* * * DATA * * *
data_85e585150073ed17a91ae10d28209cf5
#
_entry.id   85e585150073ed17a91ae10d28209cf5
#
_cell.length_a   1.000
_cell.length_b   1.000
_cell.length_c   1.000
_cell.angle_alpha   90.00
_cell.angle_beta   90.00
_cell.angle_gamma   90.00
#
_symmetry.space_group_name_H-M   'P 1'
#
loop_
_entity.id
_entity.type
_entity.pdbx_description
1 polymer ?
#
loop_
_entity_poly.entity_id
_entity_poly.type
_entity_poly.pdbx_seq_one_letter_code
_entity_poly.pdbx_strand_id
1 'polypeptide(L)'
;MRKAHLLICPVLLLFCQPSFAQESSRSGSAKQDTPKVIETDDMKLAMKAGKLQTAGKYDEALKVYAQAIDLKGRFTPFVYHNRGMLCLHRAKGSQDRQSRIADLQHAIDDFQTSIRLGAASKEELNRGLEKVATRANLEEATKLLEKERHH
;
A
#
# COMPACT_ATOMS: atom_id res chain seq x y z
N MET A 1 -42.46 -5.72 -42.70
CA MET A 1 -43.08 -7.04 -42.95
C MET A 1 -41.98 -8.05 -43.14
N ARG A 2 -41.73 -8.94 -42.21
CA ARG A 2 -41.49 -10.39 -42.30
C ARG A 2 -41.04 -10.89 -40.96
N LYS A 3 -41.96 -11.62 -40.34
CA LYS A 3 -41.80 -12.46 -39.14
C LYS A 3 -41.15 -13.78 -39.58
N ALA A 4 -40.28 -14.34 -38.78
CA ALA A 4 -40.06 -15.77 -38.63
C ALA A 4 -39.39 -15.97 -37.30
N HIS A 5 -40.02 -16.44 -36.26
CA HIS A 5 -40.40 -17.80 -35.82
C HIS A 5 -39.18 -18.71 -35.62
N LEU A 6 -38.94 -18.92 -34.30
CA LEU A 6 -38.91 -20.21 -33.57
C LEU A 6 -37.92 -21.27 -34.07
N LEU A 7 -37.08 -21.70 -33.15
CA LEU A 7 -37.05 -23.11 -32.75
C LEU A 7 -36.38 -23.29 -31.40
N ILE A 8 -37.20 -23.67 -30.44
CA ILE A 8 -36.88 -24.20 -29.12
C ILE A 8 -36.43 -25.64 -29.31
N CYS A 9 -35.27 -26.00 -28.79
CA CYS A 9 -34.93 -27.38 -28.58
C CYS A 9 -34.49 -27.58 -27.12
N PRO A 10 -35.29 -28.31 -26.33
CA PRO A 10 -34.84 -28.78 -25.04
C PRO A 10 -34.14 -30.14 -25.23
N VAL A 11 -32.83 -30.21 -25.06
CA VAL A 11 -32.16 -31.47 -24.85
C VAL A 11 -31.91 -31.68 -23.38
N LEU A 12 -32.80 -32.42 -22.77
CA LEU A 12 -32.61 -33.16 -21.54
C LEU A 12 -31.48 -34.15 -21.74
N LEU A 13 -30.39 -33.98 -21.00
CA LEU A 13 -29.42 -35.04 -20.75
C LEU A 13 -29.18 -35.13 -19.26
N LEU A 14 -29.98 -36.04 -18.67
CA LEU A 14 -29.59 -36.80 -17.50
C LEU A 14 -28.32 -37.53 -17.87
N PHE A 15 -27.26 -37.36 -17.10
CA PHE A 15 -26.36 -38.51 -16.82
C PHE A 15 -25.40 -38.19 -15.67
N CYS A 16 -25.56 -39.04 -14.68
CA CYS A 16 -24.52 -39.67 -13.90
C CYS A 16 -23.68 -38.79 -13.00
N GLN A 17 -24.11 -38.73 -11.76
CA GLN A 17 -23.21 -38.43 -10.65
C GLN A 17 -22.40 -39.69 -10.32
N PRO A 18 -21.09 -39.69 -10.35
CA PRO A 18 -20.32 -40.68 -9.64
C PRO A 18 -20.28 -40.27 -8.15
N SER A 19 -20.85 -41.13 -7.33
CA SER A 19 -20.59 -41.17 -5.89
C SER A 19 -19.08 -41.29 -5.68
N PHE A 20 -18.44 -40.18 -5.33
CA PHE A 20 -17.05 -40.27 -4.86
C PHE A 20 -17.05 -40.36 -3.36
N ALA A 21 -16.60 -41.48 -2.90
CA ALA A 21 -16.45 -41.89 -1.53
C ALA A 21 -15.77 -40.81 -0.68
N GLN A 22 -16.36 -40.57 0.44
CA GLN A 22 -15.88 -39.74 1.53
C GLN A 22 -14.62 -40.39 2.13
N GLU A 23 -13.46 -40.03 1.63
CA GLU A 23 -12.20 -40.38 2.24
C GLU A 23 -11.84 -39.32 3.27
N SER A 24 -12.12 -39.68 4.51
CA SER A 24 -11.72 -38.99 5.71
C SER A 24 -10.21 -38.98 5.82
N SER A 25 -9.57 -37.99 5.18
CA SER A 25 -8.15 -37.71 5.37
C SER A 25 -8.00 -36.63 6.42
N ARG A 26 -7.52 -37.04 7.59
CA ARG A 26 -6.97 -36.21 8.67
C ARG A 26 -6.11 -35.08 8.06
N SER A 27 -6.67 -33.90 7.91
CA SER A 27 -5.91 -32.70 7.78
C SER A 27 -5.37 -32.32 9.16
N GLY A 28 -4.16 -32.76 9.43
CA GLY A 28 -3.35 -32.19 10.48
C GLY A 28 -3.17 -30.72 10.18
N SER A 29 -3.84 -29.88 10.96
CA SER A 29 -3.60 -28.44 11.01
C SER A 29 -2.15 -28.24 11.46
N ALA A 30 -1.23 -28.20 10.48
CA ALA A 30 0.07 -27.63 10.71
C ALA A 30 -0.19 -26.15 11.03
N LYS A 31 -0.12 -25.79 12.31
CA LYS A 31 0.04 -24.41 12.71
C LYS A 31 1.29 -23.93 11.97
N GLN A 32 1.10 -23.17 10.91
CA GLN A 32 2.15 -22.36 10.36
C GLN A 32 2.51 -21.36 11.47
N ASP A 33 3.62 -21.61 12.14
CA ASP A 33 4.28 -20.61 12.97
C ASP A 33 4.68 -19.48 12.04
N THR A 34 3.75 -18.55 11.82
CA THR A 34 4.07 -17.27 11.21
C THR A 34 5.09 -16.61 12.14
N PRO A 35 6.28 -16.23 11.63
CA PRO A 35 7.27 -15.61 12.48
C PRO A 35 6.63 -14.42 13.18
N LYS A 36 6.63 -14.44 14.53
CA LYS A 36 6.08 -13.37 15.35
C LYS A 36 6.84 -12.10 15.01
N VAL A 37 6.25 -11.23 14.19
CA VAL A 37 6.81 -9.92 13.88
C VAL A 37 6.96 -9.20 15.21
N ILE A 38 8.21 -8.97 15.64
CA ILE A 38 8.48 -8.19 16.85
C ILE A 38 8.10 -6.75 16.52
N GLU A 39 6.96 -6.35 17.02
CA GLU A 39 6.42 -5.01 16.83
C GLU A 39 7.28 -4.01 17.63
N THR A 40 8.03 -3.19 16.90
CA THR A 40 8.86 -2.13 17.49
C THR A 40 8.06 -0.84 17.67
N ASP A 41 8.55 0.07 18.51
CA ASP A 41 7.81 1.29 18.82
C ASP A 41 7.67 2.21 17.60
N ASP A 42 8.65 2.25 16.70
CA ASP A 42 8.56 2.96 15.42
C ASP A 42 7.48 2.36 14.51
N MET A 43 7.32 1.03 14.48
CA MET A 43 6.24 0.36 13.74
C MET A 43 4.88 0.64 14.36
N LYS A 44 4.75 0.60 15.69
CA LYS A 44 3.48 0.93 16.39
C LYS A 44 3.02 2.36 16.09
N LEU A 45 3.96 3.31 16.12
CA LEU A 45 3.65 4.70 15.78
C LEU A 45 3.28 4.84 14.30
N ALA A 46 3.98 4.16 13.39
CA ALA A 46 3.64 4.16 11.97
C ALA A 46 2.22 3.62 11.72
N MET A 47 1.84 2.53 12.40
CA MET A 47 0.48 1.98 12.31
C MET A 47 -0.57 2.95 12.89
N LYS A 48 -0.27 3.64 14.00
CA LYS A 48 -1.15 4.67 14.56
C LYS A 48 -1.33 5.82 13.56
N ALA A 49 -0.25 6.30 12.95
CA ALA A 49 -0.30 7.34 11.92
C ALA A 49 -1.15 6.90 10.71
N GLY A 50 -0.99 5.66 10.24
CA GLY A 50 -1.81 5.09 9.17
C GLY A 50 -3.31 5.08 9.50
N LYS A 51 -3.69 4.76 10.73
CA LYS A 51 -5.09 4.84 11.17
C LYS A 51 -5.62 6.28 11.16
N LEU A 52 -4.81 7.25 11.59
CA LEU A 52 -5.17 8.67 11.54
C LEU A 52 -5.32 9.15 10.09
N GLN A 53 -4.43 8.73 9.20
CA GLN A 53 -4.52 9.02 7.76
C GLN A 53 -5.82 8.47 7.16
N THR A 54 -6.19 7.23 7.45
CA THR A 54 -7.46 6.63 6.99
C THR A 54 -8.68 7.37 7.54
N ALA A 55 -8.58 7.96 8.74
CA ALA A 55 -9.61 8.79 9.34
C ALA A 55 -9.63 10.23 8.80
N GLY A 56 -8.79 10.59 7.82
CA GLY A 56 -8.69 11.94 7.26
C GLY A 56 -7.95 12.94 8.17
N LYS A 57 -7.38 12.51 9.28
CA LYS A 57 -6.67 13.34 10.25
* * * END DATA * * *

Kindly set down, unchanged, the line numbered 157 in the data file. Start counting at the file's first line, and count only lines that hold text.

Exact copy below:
N MET A 43 7.32 1.03 14.48